Wednesday, February 6, 2008

Mardi Gras Background

I’ll start with a bit of Mardi Gras history so you can understand that it’s not just what you hear about and see on T.V. Where we go to view the parades, there is no flashing of the boobies or wee-wees. It’s a very family oriented atmosphere. I’m not saying that it’s all rainbows and kittens, but the blatant obvious sexualized part of Mardi Gras that people come to associate the holiday with does not occur where we view the parades.

A Mardi Gras type celebration started back in Rome, usually on Feb. 15. They called it Lupercalia.

When Christianity arrived in Rome, the church decided it was easier to incorporate some pagan traditions with the new faith. Who knows what would have happened if those chose not to incorporate these traditions? Anarchy, that’s what!!! LOL!!!!!

Carnival (as it’s also known) became a time of abandonment and celebration. This always precedes Lent. All aspects of merriment and abandonment regarding pleasures are considered “allowable” by the Christian faith during this time. Whoa, baby, that’s like allowing the bull to have free reign in a china shop.

Mardi Gras came to the US around 1699 by French explorer, Sieur d’Iberville. From 1827 to 1833 the New Orleans Mardi Gras celebrations became similar to what they are today. The Mardi Gras Ball started that year as well.

In French, Mardi Gras means Fat Tuesday. It always falls on the Tuesday before Ash Wednesday (you can check your calendars to find out when this is). Lundi Gras is the Monday before Ash Wednesday. Fat Tuesday is the last day before Lent. Lent is a 40-day season of prayer and fasting, which is observed by several religions. It ends on Easter Sunday. Because East Sunday can fall anywhere between March 23 and April 25, Mardi Gras can happen either in February or March. This year, it was at the beginning of February, which means that Easter will be early as well.

The beginning of the Carnival season, however, always starts on Twelfth Night (January 6th), which is the Feast of Epiphany.

In 1837, the first Mardi Gras parade was organized. In 1839, the first float appeared in the parades. The float was considered such a success that it turned into what you see on TV these days.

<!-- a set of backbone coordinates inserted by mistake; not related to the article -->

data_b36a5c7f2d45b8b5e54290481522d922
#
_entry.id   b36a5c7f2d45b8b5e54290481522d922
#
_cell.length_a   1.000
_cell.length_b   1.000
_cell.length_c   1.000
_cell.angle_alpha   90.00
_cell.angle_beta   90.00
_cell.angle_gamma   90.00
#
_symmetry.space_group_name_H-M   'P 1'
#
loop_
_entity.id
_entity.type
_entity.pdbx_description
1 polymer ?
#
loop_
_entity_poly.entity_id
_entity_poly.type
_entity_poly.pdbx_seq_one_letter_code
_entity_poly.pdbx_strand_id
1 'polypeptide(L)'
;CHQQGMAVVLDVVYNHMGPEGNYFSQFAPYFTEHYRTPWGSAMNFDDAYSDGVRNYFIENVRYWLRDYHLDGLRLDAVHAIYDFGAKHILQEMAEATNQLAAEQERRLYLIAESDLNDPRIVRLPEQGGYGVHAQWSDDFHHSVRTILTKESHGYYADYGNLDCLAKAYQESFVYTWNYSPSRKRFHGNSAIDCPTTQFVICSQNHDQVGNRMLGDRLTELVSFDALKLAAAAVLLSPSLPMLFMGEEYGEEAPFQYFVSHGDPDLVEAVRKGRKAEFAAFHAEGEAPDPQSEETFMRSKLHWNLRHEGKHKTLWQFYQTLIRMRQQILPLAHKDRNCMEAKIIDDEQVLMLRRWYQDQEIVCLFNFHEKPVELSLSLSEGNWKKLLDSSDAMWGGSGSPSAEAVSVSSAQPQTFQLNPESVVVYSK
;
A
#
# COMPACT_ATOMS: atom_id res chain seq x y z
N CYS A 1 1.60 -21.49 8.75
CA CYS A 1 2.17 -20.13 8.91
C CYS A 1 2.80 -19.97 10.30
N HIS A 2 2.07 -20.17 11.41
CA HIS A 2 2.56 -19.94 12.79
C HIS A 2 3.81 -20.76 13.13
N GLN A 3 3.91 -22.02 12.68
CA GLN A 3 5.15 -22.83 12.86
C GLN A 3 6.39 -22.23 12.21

In 1857, the Krewe of Comus was the first organization to use the term “Krewe”. They also started the secret Carnival society, having a parade with a theme and a ball or gathering after the parade. It’s also the first Krewe to name itself after a mythological character.


The traditional colors of Mardi Gras are purple (symbolic of justice), green (symbolic of faith) and gold (symbolic of power). The Grand Duke Alexis Romanoff of Russia visited New Orleans and is the one who was given the honor of designated the official colors of Mardi Gras.

King Cakes are a tradition of Mardi Gras. Objects such as beans, coins, pecans and peas were hidden inside each cake originally. This switched to a small plastic baby during the mid 1900’s. The New Orleans tradition calls for the recipient of the baby in his/her piece of cake to be crowned the King or Queen of the day and that person has to bring the King Cake at the next year’s party.

Doubloons are thrown in almost every parade. A local artist and inventor, Alvin Sharpe, designed them. The coins are made of aluminum and can be dyed different colors if the Krewe so desires. They are collectors’ items. Light of my life has an eye for them. She can spot ‘em all over the streets during the parades. During a break between floats, she darts out into the streets and seems to pluck them out of thin air.

Mardi Gras did not occur in 1918 and 1919 because of the first World War. To date, these are the only years that have not seen a Mardi Gras celebration. There was even a Mardi Gras after Katrina….which I personally felt the citizens needed.


The Krewe of Endymion is the largest parade in Mardi Gras. It’s considered a Super Krewe. It has over 2200 male riders. They usually have a celebrity rider. This year it was Kevin Costner. One year it was Britney Spears (pre-babies, pre-K-Fed, pre-meltdown crazy). It’s not unusual for people to start staking out their spots on the parade route DAYS head of the roll time. Endymion always rolls on the Saturday before Fat Tuesday. If you drive anywhere Orleans and parts of Canal, you can see tents, couches, sleeping bags, blankets, ladders, etc….all lined up on the sidewalk side and the neutral ground.

The Krewe of Bacchus is a wild and crazy parade. This year’s celebrity was Hulk Hogan. It has been Drew Carey and one of the Belushi’s in the past. It’s one of the few parades where the revelers actually throw beads back at some floats. Especially on the Baccha-Gator.

The Krewe of Orpheus was founded in 1993 by Harry Connick Jr. who is a son of New Orleans, his father, Harry Connick, Sr. and Sonny Borey. It’s one of the most popular parades as it accepts all races, both gender and generally anybody who can afford it. It’s also one of the most beautiful.

The Krewe of Muses is an all-female Krewe (most are all-male Krewes). They are known for their satirical floats about politicians and celebrities. I know several women who ride in this parade. Mom wants to do it one year. I’d like to as well, but it’s too expensive for me.

This year, we hit Endymion on Saturday, Thoth and Bacchus on Sunday, Proteus and Orpheus on Monday and Argus and the truck floats on Mardi Gras day.

In the next few posts, I’ll talk about our Mardi Gras this year. I’ll try to include pictures.


Mama Dawg

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